Thursday, January 7, 2010

My Life With Comic Books: Part # 26


One of the most important character traits for a good employee is honesty and loyalty. I’ve been blessed over the years with some of the best friends and employees possible. But in 1981 I wasn’t so fortunate.

When the baseball card collectable market was growing so rapidly, I decided I would organize a baseball card convention of my own. I rented a function room in a hotel in Framingham, Massachusetts, about fifteen miles outside of Boston. The function room would hold forty “dealers tables.” I had been to hundreds of comic book and collectible shows over the past seven or eight years so I thought I knew what was necessary to organize a good show. I decided to run the show and donate all of the proceeds to “The Jimmy Fund”. The Jimmy Fund was a charity that I had seen in action, when my young neighbor was struggling with Leukemia and it was also the official charity of the Boston Red Sox. I sent out dozens of press releases to the local newspapers and radio stations. I knew that the local media would probably pick up on the story because of the charity connection. All I needed now was to somehow sell the forty dealer spaces. I knew lots of people in the comic book business but I didn’t know very many baseball card dealers.

I had a friend who sold baseball cards at a local flea market each weekend so I offered him a fifty percent partnership in my newly established card show business in exchange for his knowledge of baseball cards. I figured that with his expertise, he’d be able to sell the dealer spaces. I’d put up all of the money for the hotel and advertising. I sent out a press release to a large sports publication for a free listing in the national card show calendar directory. Within two or three days after that listing came out we were completely sold out of every dealer space. I could have sold out the entire function room without giving up fifty percent of my new business venture to my friend.

About two weeks before the show a few local radio stations started running free commercials about the show. The day of the show one of the radio station was urging all their listeners to attend. When we were ready to open the doors to the public we had a huge line of people eager to pay the one-dollar admission to shop for sports cards. Our future shows were not going to benefit a charity so we made sure to collect every attendee’s name and address for our mailing list. We would now have an active and valuable list to use to notify them of the place and time of future shows.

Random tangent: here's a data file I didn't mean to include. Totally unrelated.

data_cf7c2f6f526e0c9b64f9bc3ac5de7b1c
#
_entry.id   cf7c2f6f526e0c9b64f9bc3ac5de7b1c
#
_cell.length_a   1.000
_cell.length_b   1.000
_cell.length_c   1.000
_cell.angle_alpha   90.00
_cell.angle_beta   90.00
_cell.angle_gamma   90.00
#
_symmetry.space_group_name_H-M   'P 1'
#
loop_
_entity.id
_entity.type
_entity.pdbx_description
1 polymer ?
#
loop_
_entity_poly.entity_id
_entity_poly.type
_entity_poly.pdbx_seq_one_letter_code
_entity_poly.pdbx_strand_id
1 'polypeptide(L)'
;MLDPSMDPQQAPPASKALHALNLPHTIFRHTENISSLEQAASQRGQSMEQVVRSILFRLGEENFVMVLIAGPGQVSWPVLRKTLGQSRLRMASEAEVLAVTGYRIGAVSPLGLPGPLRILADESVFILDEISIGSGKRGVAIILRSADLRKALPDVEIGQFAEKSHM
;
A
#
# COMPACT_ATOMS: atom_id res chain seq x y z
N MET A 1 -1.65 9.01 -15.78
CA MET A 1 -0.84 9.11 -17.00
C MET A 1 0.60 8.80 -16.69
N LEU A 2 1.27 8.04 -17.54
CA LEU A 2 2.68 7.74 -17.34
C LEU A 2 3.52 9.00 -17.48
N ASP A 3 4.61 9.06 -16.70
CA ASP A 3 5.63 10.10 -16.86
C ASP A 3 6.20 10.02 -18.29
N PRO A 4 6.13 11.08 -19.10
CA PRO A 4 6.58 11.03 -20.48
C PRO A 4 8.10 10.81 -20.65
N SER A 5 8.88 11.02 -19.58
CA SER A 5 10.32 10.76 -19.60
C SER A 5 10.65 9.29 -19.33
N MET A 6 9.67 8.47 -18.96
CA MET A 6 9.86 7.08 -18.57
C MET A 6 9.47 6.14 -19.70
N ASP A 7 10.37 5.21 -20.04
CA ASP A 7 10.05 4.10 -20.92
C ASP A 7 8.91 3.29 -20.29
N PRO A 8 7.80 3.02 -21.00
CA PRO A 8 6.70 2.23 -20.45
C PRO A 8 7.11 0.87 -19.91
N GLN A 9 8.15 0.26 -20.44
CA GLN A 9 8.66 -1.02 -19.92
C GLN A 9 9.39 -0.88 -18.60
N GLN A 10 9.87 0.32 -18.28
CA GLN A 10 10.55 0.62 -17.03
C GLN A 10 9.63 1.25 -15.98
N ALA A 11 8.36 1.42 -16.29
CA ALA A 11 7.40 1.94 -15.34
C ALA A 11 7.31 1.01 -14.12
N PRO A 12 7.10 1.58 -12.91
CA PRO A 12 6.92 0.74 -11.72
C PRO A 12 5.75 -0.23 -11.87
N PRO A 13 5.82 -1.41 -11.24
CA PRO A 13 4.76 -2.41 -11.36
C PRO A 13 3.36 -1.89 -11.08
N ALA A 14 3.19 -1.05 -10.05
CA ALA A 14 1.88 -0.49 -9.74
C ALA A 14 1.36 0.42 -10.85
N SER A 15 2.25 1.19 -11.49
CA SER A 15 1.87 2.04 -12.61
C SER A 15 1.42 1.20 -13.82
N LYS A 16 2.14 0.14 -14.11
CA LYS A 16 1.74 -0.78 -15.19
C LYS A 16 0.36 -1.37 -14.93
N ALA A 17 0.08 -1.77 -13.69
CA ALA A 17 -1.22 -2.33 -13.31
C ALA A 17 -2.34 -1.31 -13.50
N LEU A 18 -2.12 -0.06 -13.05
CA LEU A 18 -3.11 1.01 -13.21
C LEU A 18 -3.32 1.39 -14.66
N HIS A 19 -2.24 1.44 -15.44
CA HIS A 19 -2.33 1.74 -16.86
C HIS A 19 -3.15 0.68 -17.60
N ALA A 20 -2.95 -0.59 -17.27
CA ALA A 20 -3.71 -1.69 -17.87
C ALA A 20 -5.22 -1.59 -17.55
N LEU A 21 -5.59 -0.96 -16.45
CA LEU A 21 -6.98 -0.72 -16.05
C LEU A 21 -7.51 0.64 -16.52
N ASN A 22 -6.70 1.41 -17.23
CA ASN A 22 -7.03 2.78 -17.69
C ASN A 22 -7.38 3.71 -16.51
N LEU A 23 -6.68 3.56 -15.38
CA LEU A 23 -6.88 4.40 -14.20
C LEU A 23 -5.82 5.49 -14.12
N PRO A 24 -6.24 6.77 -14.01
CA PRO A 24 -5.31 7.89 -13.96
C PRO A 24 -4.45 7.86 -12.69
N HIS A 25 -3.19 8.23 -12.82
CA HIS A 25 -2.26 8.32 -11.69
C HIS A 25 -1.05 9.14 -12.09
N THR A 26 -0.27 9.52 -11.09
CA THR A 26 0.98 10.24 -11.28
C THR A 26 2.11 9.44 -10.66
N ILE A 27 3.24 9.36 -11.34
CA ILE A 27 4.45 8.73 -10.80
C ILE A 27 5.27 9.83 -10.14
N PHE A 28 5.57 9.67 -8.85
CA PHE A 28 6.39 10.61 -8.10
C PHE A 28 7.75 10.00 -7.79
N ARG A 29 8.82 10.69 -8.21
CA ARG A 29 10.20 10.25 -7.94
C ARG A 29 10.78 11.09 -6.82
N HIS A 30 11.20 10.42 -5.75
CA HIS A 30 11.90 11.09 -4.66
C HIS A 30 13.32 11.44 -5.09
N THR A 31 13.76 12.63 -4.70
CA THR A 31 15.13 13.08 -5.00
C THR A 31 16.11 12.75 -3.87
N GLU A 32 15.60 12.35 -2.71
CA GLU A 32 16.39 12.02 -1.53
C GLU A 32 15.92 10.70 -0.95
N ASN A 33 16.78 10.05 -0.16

This first show was extremely successful. We had about eight hundred people attend and most of them spent money. The dealers were so happy with their sales that most of them paid us that same day for tables at our future shows even though we had no firm date for the next show!

My new partner was pretty happy with our deal. I had misjudged my own ability. I easily could have done this without his help, but I stood by our initial agreement. We would equally share the profits of all of our future baseball card shows. We ran a highly profitable show each month for the next six months.

I saw that the Framingham area was loaded with serious collectors so I decided to consider opening a collectable comic book and card store there. I found a great location in downtown Framingham but the owner was asking too much for the monthly rent. I showed it to my partner. I explained that it had been vacant for a couple of months and that I was going to wait another two months and then I’d offer the owner considerably less with the hope that he’d be more eager to rent it. My partner agreed that that was a good plan. Two days later, my partner betrayed me. He rented the store that I had showed him! He reasoned, “This isn’t personal, it’s business.”

I was very angry at what I considered a personal betrayal. I knew that I could no longer trust him. I didn’t want to continue our baseball card show partnership so I GAVE the business to him. But I couldn’t forgive him for his actions. I rented a different store in Framingham and I was determined to offer him some serious competition. I hired a friend, Jimmy Talbot, to manage this new store. Jimmy was a friendly, talented retailer and with my strong inventory and reputation for reasonable prices, it only took about a year before my former partner closed his store. I’m not particularly proud of this, but after he closed his store, I no longer felt the need to continue operating the Framingham store. I originally wanted a store there but when I felt my partner had betrayed me, I was more concerned with revenge rather than with building a long running business.